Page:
The Encyclopedia of Oklahoma History and Culture
CHICKASAW NATIONAL RECREATION AREA.
Water, whether mineral or fresh, in springs, streams, or lakes, has always attracted people to the present Chickasaw National Recreation Area, located south of Sulphur in Murray County. According to local tradition, ancient Native peoples called this place "the peaceful valley of rippling waters." They believed in the healing power of the strong-smelling mineral water, as did the later Caddos, Comanches, and Wichitas.
Because of the mineral water's popularity, the community of Sulphur Springs grew around the area's more than thirty springs. Developers proposed building a resort town that would rival Hot Springs in Arkansas. The Chickasaw and Choctaw, fearing they would lose access to the healing waters, appealed to federal authorities. When the U.S. government purchased 640 acres from the Chickasaw and Choctaw people, creating Sulphur Springs Reservation in 1902, the town of Sulphur Springs briefly relocated south of the park. Surveyors declared that the new town location would pollute the reservation's water, and the park was expanded to 858 acres, forcing the town to move again. In 1906 Congress designated the area as Platt National Park, named after Connecticut Sen. Orville H. Platt. Joseph F. Swords served as the first superintendent.
From 1906 until the early 1930s, due to sporadic funding for the park, physical improvements occurred only intermittently, whenever the staff or concerned local citizens could raise the money or manpower. Some accomplishments included swimming pools, bridges, fencing, cisterns, and the introduction of animals, including deer, bison, and elk. Only the bison remain.
In 1933 the Civilian Conservation Corps (CCC) established a camp at the park, housing CCC Company 808 and employing about two hundred at any given time. These men constructed modern campgrounds, picnic grounds, parking lots, comfort stations, storm sewers, dams, park trails, buildings, and pavilions, and the corps engaged in reforestation and landscaping before the camp closed in 1940. More than two hundred historic structures remain from this period. The "rustic" architecture features native-stone and wood construction materials. The CCC did participate in road and bridge building, but the Civil Works Administration (CWA) and the Public Works Administration (PWA), later replaced by the Works Projects Administration (WPA), focused on road construction, as well as a small amount of other area development. In 1949 the park's yearly visitors numbered over one million for the first time. In 1969 House Speaker Carl Albert and Sen. Henry Bellmon helped dedicate the new Travertine Nature Center, which replaced a small that had existed in a wing of the park office building.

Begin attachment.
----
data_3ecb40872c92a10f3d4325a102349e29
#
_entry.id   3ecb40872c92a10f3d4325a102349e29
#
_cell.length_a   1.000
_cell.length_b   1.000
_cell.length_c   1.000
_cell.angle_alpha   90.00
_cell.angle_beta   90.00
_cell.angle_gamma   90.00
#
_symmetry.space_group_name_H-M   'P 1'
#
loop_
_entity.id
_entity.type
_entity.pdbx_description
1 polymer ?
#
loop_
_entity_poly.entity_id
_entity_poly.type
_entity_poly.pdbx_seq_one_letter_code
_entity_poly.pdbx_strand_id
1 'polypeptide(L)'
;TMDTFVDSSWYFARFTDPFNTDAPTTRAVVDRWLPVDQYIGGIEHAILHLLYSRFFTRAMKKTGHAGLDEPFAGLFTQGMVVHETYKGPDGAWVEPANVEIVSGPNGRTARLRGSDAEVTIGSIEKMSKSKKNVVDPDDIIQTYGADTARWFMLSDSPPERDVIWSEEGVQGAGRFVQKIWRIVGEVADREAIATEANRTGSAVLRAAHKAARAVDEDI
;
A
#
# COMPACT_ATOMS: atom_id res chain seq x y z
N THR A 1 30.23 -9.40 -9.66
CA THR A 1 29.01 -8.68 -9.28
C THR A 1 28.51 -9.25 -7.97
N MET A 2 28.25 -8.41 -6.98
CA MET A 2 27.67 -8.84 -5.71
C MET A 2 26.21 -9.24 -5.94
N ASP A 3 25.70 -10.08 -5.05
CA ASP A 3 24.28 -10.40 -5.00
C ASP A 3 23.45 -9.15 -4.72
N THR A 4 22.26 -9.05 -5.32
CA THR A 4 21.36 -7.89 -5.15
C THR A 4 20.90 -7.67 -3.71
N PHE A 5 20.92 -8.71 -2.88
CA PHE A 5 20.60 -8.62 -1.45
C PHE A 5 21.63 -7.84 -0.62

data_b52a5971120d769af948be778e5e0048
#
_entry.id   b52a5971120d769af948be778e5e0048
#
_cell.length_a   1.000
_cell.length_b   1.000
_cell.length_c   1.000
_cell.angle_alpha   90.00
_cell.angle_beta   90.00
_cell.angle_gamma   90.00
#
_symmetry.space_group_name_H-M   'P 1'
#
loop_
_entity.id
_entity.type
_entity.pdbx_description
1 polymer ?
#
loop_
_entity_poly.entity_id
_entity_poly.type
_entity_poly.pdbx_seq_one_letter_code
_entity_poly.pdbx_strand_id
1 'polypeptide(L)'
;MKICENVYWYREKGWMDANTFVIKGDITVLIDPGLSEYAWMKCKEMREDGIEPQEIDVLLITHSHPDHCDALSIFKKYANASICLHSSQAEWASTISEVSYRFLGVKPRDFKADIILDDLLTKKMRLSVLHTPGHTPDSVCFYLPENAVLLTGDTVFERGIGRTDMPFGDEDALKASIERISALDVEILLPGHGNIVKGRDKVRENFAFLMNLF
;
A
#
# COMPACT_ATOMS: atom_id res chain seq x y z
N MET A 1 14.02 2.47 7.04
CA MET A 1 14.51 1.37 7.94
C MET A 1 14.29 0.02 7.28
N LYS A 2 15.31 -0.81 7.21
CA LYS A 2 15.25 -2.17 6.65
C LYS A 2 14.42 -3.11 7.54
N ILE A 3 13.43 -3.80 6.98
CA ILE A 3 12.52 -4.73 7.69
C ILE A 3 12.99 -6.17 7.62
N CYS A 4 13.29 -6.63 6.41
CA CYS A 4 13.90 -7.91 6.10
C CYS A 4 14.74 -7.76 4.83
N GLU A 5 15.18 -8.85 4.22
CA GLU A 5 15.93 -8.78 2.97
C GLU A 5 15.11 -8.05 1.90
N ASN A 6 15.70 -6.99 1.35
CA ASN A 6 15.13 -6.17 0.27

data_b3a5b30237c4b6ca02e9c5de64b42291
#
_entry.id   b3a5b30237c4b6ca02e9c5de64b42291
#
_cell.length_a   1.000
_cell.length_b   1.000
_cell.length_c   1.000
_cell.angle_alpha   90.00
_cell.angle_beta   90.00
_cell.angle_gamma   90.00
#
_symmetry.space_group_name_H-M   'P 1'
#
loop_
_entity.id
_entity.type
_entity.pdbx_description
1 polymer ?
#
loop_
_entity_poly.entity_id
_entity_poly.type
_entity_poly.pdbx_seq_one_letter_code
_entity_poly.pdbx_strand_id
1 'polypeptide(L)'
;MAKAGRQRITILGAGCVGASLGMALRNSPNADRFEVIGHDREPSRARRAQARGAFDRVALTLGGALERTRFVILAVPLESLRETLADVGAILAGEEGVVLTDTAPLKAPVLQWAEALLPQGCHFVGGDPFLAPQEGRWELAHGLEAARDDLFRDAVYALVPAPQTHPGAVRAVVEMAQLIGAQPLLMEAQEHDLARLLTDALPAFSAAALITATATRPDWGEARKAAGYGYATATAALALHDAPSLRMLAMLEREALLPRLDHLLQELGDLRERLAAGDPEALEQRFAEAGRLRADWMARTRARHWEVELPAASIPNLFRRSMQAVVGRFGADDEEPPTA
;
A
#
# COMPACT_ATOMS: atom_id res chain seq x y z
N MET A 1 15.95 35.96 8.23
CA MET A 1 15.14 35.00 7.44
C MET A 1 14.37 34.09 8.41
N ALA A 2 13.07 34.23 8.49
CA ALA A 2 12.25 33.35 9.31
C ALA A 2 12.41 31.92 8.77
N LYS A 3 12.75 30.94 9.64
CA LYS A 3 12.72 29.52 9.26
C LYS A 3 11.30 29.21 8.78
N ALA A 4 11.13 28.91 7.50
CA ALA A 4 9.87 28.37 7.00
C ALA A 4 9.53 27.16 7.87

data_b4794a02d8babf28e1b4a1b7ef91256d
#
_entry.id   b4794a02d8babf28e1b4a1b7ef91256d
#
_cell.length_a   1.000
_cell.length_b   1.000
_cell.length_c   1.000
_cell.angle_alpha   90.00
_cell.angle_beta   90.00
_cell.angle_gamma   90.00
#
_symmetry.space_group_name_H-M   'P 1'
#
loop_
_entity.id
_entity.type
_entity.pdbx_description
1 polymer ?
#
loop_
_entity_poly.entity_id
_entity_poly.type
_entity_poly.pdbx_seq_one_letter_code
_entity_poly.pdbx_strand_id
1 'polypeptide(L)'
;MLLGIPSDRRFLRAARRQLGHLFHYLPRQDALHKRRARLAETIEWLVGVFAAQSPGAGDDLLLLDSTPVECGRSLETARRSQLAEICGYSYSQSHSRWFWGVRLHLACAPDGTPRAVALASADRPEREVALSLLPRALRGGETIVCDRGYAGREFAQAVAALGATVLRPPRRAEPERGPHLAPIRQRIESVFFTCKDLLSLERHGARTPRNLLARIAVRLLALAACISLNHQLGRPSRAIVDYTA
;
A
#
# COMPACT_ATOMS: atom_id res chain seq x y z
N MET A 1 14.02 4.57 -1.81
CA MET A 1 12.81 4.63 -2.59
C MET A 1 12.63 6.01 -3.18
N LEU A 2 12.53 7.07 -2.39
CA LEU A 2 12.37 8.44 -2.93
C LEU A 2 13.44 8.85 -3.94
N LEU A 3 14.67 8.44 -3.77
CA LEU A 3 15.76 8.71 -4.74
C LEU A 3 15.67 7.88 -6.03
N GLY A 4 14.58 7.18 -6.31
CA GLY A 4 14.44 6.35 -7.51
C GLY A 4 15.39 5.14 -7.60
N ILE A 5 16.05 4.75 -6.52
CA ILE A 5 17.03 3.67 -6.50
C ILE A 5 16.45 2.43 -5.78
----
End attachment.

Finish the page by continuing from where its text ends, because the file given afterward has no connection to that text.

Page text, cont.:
In 1976 Platt National Park and Arbuckle Recreation Area, with the 2,350-acre Lake of the Arbuckles and additional lands, were joined to form Chickasaw National Recreation Area. The new name honored the people who first offered the land for the park. In 1983 Sulphur traded the sixty-seven-acre Veterans Lake to the recreation area in exchange for a strip of land upstream of the State Highway 7 bridge. In 2011 Platt National Park Historic District was designated a National Historic Landmark.
CAMPING, ENVIRONMENT AND CULTURAL ECOLOGY, HEALTH SPAS, MINERAL WATER, RECREATION AND ENTERTAINMENT
Ballard M. Barker and William Carl Jameson, Platt National Park: Environment and Ecology (Norman: University of Oklahoma Press, 1975).
Palmer H. Boeger, Oklahoma Oasis: From Platt National Park to Chickasaw National Recreation Area (Muskogee, Okla.: Western Heritage Books, 1987).
Daily Oklahoman (Oklahoma City), 23 March 1976.
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The following (as per The Chicago Manual of Style, 17th edition) is the preferred citation for articles:
Constance A. Rudd, “Chickasaw National Recreation Area,” The Encyclopedia of Oklahoma History and Culture, https://www.okhistory.org/publications/enc/entry.php?entry=CH035.
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